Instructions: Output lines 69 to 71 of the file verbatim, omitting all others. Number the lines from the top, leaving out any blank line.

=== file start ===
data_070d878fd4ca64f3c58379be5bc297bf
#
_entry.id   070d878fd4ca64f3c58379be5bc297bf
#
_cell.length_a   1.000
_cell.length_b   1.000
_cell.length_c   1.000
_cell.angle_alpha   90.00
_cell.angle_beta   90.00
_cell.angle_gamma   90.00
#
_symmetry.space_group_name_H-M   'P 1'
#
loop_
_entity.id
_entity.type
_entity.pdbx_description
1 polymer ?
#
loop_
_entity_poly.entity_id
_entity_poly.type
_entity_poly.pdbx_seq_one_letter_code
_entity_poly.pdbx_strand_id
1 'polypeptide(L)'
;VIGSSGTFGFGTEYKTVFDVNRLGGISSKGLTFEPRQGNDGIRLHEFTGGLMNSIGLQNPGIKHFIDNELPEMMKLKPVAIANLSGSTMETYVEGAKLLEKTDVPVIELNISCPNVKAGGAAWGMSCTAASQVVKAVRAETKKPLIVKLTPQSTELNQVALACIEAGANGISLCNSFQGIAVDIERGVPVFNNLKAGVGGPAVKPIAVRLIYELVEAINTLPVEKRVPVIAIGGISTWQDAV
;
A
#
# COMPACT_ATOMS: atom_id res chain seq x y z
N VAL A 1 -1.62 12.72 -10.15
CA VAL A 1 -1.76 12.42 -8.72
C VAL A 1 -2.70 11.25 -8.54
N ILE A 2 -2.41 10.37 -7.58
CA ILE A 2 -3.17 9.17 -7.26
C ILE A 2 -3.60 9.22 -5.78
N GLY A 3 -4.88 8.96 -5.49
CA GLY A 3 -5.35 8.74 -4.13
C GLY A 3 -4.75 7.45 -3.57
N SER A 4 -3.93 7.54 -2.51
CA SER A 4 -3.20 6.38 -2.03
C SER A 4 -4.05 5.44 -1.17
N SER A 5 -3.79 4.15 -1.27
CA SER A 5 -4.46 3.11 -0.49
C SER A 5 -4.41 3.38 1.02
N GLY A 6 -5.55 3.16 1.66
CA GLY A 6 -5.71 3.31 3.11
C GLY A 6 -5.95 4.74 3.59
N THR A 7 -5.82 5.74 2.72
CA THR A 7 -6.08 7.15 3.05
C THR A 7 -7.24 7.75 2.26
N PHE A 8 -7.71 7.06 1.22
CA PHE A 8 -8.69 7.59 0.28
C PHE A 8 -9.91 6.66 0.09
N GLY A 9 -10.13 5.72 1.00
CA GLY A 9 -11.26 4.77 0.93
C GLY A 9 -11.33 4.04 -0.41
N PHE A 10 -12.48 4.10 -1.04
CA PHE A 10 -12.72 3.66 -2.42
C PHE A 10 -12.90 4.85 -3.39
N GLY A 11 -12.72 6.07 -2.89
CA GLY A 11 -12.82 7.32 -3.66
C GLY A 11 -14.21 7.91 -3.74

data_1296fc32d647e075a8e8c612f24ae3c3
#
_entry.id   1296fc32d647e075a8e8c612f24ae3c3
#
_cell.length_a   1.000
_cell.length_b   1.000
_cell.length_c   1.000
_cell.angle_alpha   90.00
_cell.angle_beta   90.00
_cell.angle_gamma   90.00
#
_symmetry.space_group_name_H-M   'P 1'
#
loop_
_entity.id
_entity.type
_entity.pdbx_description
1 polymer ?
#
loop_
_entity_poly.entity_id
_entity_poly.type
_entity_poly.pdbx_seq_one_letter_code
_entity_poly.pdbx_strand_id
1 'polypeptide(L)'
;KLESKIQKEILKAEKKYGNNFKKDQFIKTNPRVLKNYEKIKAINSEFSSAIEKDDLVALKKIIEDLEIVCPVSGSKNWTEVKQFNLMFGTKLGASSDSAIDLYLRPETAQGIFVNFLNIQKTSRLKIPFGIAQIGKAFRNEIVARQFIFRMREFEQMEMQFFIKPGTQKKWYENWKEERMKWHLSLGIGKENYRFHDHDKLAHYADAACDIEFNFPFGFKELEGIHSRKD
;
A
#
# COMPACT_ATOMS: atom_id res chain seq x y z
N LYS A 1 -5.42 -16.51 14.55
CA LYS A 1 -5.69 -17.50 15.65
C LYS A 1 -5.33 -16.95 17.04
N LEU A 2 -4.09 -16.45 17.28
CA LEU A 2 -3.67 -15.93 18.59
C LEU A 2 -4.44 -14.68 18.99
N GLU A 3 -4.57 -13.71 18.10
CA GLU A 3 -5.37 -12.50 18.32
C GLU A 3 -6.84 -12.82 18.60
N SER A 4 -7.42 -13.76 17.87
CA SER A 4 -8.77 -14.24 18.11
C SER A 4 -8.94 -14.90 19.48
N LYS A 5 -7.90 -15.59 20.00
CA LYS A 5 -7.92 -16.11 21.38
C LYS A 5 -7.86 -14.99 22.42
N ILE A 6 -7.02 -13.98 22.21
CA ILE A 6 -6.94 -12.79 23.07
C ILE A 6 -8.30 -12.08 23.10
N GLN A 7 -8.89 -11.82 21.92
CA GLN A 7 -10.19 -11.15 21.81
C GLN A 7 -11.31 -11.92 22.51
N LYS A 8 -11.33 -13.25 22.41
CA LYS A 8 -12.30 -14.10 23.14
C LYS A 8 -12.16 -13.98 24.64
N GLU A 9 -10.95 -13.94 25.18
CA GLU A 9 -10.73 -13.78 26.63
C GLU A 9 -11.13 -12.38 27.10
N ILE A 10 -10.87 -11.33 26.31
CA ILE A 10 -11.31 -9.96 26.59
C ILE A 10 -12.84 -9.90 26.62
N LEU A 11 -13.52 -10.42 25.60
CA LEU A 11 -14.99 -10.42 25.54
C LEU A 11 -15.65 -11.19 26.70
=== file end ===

_cell.length_b   1.000
_cell.length_c   1.000
_cell.angle_alpha   90.00